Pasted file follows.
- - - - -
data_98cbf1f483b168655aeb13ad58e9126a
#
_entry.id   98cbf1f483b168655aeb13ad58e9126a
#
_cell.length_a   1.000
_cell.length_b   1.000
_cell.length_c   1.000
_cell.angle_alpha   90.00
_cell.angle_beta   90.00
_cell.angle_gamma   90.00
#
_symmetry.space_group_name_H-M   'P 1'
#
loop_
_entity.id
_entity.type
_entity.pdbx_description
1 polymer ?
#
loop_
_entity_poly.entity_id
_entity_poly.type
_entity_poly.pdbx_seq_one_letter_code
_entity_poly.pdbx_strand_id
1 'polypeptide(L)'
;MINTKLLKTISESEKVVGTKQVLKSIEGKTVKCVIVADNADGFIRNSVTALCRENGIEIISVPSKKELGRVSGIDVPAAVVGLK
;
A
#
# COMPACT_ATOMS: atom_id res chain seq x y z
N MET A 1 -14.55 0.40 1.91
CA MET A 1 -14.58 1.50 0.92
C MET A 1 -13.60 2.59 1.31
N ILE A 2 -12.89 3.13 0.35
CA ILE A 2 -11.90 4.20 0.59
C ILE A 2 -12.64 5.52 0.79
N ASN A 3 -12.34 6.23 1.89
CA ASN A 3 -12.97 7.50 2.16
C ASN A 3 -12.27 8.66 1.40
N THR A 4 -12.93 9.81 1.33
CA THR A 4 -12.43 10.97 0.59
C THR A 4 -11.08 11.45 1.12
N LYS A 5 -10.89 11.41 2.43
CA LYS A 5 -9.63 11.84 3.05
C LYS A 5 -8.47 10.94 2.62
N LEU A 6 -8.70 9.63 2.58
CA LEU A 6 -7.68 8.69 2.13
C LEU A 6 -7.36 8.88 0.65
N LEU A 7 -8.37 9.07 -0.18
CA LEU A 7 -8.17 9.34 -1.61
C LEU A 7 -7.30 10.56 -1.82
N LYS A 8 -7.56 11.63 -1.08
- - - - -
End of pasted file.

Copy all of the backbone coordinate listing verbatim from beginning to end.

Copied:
data_98cbf1f483b168655aeb13ad58e9126a
#
_entry.id   98cbf1f483b168655aeb13ad58e9126a
#
_cell.length_a   1.000
_cell.length_b   1.000
_cell.length_c   1.000
_cell.angle_alpha   90.00
_cell.angle_beta   90.00
_cell.angle_gamma   90.00
#
_symmetry.space_group_name_H-M   'P 1'
#
loop_
_entity.id
_entity.type
_entity.pdbx_description
1 polymer ?
#
loop_
_entity_poly.entity_id
_entity_poly.type
_entity_poly.pdbx_seq_one_letter_code
_entity_poly.pdbx_strand_id
1 'polypeptide(L)'
;MINTKLLKTISESEKVVGTKQVLKSIEGKTVKCVIVADNADGFIRNSVTALCRENGIEIISVPSKKELGRVSGIDVPAAVVGLK
;
A
#
# COMPACT_ATOMS: atom_id res chain seq x y z
N MET A 1 -14.55 0.40 1.91
CA MET A 1 -14.58 1.50 0.92
C MET A 1 -13.60 2.59 1.31
N ILE A 2 -12.89 3.13 0.35
CA ILE A 2 -11.90 4.20 0.59
C ILE A 2 -12.64 5.52 0.79
N ASN A 3 -12.34 6.23 1.89
CA ASN A 3 -12.97 7.50 2.16
C ASN A 3 -12.27 8.66 1.40
N THR A 4 -12.93 9.81 1.33
CA THR A 4 -12.43 10.97 0.59
C THR A 4 -11.08 11.45 1.12
N LYS A 5 -10.89 11.41 2.43
CA LYS A 5 -9.63 11.84 3.05
C LYS A 5 -8.47 10.94 2.62
N LEU A 6 -8.70 9.63 2.58
CA LEU A 6 -7.68 8.69 2.13
C LEU A 6 -7.36 8.88 0.65
N LEU A 7 -8.37 9.07 -0.18
CA LEU A 7 -8.17 9.34 -1.61
C LEU A 7 -7.30 10.56 -1.82
N LYS A 8 -7.56 11.63 -1.08